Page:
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Spectral-domain optical coherence tomography has practical applications in the diagnosis, management of retinal disease


Spectral-domain optical coherence tomography is becoming an invaluable diagnostic tool and greatly helps ophthalmologists better manage their patients' conditions, according to one expert. This improved management of conditions, he said, can be realized not only in the medical arena but also in the surgical arena as well.

Key Points

According to Dr. Heier, a vitreoretinal surgeon at Ophthalmic Consultants of Boston, specific spectral-domain optical coherence tomography (SD-OCT) technology (Spectralis, Heidelberg Engineering) is leading the way in this retinal revolution, redefining not only how ophthalmologists diagnose diseases but also how they manage them.

"As we become more familiar with SD-OCT and increasingly aware of the capabilities of this imaging technique, I think that we are learning more about disease states, which, in turn, allows us to become better diagnosticians," he said. "This cutting-edge technology is helping us both to diagnose and manage disease better."

In the past, barring obvious disease, it was not uncommon for ophthalmologists to be challenged in finding minute pathology when examining a patient who presented with central vision complaints, Dr. Heier said. Changes in the retinal pigment epithelium (RPE) or photoreceptors may have been noticed if grossly abnormal, but otherwise, subtle pathology often would go unnoticed.

Now, however, ophthalmologists can observe small changes in the photoreceptor layer or very subtle abnormalities in the RPE, which, before the advent of the SD-OCT, were poorly or infrequently detected. Moreover, these subtle changes are reproducible.

The aforementioned SD-OCT technology not only clearly demonstrates these subtle nuances of pathology but also allows them to be closely monitored, he said. Novel eye-tracking and reference line features integrated into the device allow the clinician to be sure that the same exact area is being examined at every visit, regardless of the underlying pathology, Dr. Heier added.

SD-OCT slowly is becoming irreplaceable technology in the management of age-related macular degeneration, he said, because ophthalmologists now have the unprecedented ability to return to an area with confidence that it is the same area first examined. This close monitoring of a patient's disease is likely to increase the ability of the clinician to manage patients' conditions better and can play a crucial role in reaching decisions regarding the commencement of therapy, Dr. Heier said. Although this ability has yet to be demonstrated-or studied-in a large trial, most specialists believe it will lead to better outcomes, he added.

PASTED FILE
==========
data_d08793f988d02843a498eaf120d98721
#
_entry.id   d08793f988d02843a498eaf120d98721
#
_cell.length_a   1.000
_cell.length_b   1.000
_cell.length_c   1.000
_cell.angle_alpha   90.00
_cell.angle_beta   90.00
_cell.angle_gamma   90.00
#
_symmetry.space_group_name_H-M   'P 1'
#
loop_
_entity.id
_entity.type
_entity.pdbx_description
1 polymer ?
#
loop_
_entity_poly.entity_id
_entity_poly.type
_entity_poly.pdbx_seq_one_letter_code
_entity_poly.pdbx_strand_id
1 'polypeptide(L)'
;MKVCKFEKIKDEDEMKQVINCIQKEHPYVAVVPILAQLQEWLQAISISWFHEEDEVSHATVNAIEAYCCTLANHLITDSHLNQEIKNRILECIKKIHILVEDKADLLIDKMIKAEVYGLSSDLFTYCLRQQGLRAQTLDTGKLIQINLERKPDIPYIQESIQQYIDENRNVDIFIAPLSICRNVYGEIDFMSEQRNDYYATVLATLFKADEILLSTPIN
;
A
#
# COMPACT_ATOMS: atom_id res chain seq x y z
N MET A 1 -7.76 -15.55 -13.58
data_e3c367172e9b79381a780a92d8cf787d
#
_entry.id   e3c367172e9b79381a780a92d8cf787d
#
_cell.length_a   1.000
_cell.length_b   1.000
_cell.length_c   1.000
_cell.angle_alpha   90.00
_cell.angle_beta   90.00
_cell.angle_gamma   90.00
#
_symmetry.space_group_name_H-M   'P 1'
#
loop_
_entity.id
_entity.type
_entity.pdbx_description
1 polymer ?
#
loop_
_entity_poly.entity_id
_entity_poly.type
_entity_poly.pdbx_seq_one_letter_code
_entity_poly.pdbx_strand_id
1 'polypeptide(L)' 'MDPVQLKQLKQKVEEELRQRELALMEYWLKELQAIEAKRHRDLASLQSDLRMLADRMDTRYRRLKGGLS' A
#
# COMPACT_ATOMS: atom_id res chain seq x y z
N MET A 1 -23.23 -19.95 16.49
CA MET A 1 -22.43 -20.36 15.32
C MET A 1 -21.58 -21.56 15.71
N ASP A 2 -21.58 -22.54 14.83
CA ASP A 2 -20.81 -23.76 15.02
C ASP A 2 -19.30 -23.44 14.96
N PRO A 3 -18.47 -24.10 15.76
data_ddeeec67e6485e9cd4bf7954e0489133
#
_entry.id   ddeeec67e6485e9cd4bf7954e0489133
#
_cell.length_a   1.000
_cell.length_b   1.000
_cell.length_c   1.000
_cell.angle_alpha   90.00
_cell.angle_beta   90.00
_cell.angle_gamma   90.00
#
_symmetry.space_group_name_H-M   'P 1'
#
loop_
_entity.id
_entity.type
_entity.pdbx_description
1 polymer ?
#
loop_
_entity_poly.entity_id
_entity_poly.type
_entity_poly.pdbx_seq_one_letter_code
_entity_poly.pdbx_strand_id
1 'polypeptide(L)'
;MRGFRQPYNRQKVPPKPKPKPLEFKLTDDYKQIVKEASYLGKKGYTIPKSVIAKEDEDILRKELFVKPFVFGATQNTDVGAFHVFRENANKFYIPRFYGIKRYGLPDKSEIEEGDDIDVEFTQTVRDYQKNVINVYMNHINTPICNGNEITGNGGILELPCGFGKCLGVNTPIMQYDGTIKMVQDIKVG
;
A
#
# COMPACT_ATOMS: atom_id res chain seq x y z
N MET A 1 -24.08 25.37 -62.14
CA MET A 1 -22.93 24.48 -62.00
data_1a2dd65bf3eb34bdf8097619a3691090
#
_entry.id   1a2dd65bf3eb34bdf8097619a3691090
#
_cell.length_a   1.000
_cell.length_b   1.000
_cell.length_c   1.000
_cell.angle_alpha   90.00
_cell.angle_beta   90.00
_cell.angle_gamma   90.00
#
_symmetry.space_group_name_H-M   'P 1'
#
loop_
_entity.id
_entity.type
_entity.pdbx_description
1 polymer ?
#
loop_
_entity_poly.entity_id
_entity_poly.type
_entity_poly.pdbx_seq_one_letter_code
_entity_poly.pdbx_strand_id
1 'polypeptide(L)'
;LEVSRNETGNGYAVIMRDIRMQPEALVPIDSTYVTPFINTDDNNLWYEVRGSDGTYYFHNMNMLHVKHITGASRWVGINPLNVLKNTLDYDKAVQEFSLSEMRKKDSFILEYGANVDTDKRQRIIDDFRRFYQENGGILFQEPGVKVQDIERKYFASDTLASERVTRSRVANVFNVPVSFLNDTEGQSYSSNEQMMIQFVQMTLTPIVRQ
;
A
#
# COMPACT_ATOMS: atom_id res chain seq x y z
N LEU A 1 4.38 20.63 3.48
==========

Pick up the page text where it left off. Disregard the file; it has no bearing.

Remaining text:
Secondary tissue loss

With new software, these subtle changes in pathology also may include the assessment of the retinal nerve fiber layer and its loss, allowing evaluation of tissue loss secondary to diseases such as glaucoma and vascular disease.

"When we talk about managing macular degeneration, many of us, if not most of us, are managing the disease after the initial diagnosis with the use of OCT, and we are managing it by the presence or absence of fluid," Dr. Heier said. "We can now do volume scans and are able to assess larger areas with a great degree of confidence that we are not missing new areas of pathology."

Prior to the advent of this SD-OCT device, older technology such as time-domain OCT (TD-OCT) was considered the gold standard, he said. TD-OCT, however, often was unreliable in detecting pathology, because the device only scanned limited points in the retina, Dr. Heier said. Today, continued visual complaints by the patient would lead to a volume scan with SD-OCT technology, often resulting in the detection of subtle pathology, he added.

Although increasingly practices are investing in the newer SD-OCT devices, TD-OCT is not obsolete, Dr. Heier said. Practices involved in clinical trials still must have TD-OCT technology, because there is no current standardization for SD-OCT devices.

Studies show that the various SD-OCT devices yield different baseline retinal thickness measurements because they each measure the thickness of the retina at different points, he said.

All of the devices start at the inner aspect of the retina in a relatively standardized manner, but they each measure the other layers differently, either starting from the internal face, middle, or external face of the RPE, resulting in differences in the measured retinal thickness based on the particular OCT device used.

"A consensus regarding standardization is important, and OCT reading centers are currently in collaboration trying to establish standardization," Dr. Heier said. "From the point of the individual clinician, however, the important issue is essentially to have reproducibility within your own clinic. If you are using quantitative measurements to help you guide your decisions, you have to look at your own OCT and understand what those measurements represent and at the same time be willing to ensure that those measurements are being taken from similar regions."

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